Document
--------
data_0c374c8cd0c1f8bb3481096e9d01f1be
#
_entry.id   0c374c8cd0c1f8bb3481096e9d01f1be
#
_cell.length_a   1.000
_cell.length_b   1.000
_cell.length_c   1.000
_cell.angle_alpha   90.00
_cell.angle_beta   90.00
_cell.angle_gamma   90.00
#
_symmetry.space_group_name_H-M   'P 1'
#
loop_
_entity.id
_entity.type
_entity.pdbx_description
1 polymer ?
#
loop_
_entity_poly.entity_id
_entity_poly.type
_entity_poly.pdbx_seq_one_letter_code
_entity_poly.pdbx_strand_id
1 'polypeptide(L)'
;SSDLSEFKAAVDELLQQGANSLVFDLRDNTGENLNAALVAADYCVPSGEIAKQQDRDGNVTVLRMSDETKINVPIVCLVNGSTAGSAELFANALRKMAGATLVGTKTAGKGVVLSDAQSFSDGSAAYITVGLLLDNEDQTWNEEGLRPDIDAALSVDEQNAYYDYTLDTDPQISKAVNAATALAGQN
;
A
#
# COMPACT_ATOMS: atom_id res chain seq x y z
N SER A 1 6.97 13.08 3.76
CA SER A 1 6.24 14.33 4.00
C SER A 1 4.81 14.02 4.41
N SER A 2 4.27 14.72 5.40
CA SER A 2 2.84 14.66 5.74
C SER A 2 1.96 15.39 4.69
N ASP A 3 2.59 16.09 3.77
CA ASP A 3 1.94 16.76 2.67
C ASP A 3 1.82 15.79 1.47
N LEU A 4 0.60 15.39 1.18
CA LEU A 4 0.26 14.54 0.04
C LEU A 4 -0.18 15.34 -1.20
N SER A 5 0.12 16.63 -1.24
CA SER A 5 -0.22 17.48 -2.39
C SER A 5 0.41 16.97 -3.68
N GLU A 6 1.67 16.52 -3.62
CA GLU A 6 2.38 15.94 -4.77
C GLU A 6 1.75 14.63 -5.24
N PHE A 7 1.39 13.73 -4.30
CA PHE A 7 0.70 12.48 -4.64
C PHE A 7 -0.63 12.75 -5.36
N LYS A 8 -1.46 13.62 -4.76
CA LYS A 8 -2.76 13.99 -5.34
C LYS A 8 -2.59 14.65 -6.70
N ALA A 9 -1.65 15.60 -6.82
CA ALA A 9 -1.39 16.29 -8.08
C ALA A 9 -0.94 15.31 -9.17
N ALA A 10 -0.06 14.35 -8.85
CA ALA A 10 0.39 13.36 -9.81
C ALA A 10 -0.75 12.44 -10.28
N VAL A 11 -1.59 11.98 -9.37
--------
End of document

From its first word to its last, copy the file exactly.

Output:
data_0c374c8cd0c1f8bb3481096e9d01f1be
#
_entry.id   0c374c8cd0c1f8bb3481096e9d01f1be
#
_cell.length_a   1.000
_cell.length_b   1.000
_cell.length_c   1.000
_cell.angle_alpha   90.00
_cell.angle_beta   90.00
_cell.angle_gamma   90.00
#
_symmetry.space_group_name_H-M   'P 1'
#
loop_
_entity.id
_entity.type
_entity.pdbx_description
1 polymer ?
#
loop_
_entity_poly.entity_id
_entity_poly.type
_entity_poly.pdbx_seq_one_letter_code
_entity_poly.pdbx_strand_id
1 'polypeptide(L)'
;SSDLSEFKAAVDELLQQGANSLVFDLRDNTGENLNAALVAADYCVPSGEIAKQQDRDGNVTVLRMSDETKINVPIVCLVNGSTAGSAELFANALRKMAGATLVGTKTAGKGVVLSDAQSFSDGSAAYITVGLLLDNEDQTWNEEGLRPDIDAALSVDEQNAYYDYTLDTDPQISKAVNAATALAGQN
;
A
#
# COMPACT_ATOMS: atom_id res chain seq x y z
N SER A 1 6.97 13.08 3.76
CA SER A 1 6.24 14.33 4.00
C SER A 1 4.81 14.02 4.41
N SER A 2 4.27 14.72 5.40
CA SER A 2 2.84 14.66 5.74
C SER A 2 1.96 15.39 4.69
N ASP A 3 2.59 16.09 3.77
CA ASP A 3 1.94 16.76 2.67
C ASP A 3 1.82 15.79 1.47
N LEU A 4 0.60 15.39 1.18
CA LEU A 4 0.26 14.54 0.04
C LEU A 4 -0.18 15.34 -1.20
N SER A 5 0.12 16.63 -1.24
CA SER A 5 -0.22 17.48 -2.39
C SER A 5 0.41 16.97 -3.68
N GLU A 6 1.67 16.52 -3.62
CA GLU A 6 2.38 15.94 -4.77
C GLU A 6 1.75 14.63 -5.24
N PHE A 7 1.39 13.73 -4.30
CA PHE A 7 0.70 12.48 -4.64
C PHE A 7 -0.63 12.75 -5.36
N LYS A 8 -1.46 13.62 -4.76
CA LYS A 8 -2.76 13.99 -5.34
C LYS A 8 -2.59 14.65 -6.70
N ALA A 9 -1.65 15.60 -6.82
CA ALA A 9 -1.39 16.29 -8.08
C ALA A 9 -0.94 15.31 -9.17
N ALA A 10 -0.06 14.35 -8.85
CA ALA A 10 0.39 13.36 -9.81
C ALA A 10 -0.75 12.44 -10.28
N VAL A 11 -1.59 11.98 -9.37